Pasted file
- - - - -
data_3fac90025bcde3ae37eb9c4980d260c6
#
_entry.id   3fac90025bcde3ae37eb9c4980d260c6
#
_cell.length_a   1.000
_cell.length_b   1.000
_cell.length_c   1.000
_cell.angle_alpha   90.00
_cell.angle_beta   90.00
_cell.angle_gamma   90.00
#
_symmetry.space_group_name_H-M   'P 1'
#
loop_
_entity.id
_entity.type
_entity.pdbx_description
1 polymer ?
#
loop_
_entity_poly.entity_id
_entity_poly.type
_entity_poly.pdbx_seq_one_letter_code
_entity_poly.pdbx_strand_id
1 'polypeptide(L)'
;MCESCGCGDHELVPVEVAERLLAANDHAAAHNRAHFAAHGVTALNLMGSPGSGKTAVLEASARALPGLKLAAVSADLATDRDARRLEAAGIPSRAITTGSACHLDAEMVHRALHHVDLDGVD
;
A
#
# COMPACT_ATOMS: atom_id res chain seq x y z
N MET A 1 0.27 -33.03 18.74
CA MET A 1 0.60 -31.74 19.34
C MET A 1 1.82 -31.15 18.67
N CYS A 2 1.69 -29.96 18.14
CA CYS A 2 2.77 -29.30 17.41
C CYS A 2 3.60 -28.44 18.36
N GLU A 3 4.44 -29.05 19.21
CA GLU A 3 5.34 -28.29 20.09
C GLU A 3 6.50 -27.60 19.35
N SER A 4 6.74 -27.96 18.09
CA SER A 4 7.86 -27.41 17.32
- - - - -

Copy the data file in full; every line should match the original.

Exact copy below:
data_3fac90025bcde3ae37eb9c4980d260c6
#
_entry.id   3fac90025bcde3ae37eb9c4980d260c6
#
_cell.length_a   1.000
_cell.length_b   1.000
_cell.length_c   1.000
_cell.angle_alpha   90.00
_cell.angle_beta   90.00
_cell.angle_gamma   90.00
#
_symmetry.space_group_name_H-M   'P 1'
#
loop_
_entity.id
_entity.type
_entity.pdbx_description
1 polymer ?
#
loop_
_entity_poly.entity_id
_entity_poly.type
_entity_poly.pdbx_seq_one_letter_code
_entity_poly.pdbx_strand_id
1 'polypeptide(L)'
;MCESCGCGDHELVPVEVAERLLAANDHAAAHNRAHFAAHGVTALNLMGSPGSGKTAVLEASARALPGLKLAAVSADLATDRDARRLEAAGIPSRAITTGSACHLDAEMVHRALHHVDLDGVD
;
A
#
# COMPACT_ATOMS: atom_id res chain seq x y z
N MET A 1 0.27 -33.03 18.74
CA MET A 1 0.60 -31.74 19.34
C MET A 1 1.82 -31.15 18.67
N CYS A 2 1.69 -29.96 18.14
CA CYS A 2 2.77 -29.30 17.41
C CYS A 2 3.60 -28.44 18.36
N GLU A 3 4.44 -29.05 19.21
CA GLU A 3 5.34 -28.29 20.09
C GLU A 3 6.50 -27.60 19.35
N SER A 4 6.74 -27.96 18.09
CA SER A 4 7.86 -27.41 17.32